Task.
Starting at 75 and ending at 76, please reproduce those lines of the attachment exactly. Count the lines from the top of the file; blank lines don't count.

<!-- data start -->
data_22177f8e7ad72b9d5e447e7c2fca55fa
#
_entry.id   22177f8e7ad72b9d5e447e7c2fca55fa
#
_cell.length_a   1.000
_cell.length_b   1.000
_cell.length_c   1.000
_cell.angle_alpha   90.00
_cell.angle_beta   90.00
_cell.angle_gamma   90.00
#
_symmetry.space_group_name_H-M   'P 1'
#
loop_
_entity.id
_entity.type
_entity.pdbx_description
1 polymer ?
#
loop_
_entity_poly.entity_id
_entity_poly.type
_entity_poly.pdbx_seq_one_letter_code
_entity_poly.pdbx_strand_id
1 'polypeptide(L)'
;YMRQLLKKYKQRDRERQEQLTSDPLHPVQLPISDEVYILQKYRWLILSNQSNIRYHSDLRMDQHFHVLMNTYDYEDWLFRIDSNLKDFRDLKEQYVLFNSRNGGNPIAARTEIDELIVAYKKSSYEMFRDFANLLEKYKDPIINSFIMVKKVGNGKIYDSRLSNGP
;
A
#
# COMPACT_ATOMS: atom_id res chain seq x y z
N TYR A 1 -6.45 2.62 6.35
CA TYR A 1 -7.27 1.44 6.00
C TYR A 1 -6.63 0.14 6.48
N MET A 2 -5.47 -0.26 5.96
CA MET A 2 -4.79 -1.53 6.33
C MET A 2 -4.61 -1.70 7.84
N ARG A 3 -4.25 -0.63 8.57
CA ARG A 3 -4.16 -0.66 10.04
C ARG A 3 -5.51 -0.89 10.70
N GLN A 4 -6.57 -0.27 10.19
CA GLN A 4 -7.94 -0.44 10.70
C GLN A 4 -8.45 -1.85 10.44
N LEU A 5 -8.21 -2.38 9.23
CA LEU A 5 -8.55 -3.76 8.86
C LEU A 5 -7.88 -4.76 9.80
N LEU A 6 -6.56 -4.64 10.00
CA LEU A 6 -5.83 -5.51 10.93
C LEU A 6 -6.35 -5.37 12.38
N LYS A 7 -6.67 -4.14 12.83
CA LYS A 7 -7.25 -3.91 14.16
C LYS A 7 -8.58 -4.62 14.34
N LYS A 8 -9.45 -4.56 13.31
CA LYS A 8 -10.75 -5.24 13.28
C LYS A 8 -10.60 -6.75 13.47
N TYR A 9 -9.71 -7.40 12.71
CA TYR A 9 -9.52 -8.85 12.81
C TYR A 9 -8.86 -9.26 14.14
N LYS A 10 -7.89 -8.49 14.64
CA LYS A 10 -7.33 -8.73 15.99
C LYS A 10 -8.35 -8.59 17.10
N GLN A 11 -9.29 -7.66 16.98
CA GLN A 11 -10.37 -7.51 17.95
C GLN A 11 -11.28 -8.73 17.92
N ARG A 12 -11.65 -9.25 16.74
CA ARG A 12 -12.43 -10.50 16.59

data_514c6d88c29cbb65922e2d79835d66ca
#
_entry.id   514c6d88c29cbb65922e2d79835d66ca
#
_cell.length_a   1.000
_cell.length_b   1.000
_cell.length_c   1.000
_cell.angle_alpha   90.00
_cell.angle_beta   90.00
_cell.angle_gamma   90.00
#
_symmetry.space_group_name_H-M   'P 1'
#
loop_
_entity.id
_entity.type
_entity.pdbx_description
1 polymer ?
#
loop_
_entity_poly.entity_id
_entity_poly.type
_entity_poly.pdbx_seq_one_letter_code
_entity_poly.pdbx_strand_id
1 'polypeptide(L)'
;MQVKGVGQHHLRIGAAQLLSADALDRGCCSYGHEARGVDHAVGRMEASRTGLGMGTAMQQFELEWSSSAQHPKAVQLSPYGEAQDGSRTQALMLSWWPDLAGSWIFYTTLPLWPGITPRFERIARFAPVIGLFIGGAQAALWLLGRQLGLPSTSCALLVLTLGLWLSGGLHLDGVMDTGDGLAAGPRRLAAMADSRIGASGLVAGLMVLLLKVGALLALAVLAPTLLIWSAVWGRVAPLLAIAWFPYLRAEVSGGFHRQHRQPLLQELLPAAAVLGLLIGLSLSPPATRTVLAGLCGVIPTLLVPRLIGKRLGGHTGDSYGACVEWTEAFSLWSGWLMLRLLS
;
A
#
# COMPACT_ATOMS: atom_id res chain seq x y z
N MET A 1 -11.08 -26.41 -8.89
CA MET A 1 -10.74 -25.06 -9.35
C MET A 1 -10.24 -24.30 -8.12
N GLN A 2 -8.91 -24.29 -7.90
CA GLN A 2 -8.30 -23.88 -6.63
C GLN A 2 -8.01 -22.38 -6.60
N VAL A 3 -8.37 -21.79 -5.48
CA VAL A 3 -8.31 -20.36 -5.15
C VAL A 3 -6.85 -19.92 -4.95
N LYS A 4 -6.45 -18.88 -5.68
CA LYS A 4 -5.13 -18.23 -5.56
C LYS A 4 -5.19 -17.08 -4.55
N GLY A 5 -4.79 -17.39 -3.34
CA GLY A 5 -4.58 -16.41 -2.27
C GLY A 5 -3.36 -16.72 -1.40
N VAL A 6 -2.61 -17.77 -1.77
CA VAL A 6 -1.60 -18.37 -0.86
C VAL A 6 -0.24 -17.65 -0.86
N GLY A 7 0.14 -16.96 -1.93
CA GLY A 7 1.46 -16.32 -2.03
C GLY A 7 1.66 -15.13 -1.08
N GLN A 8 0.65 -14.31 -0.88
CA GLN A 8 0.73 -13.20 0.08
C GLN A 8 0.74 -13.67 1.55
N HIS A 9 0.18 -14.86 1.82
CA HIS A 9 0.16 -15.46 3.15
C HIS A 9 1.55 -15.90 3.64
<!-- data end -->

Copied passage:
_cell.angle_gamma   90.00
#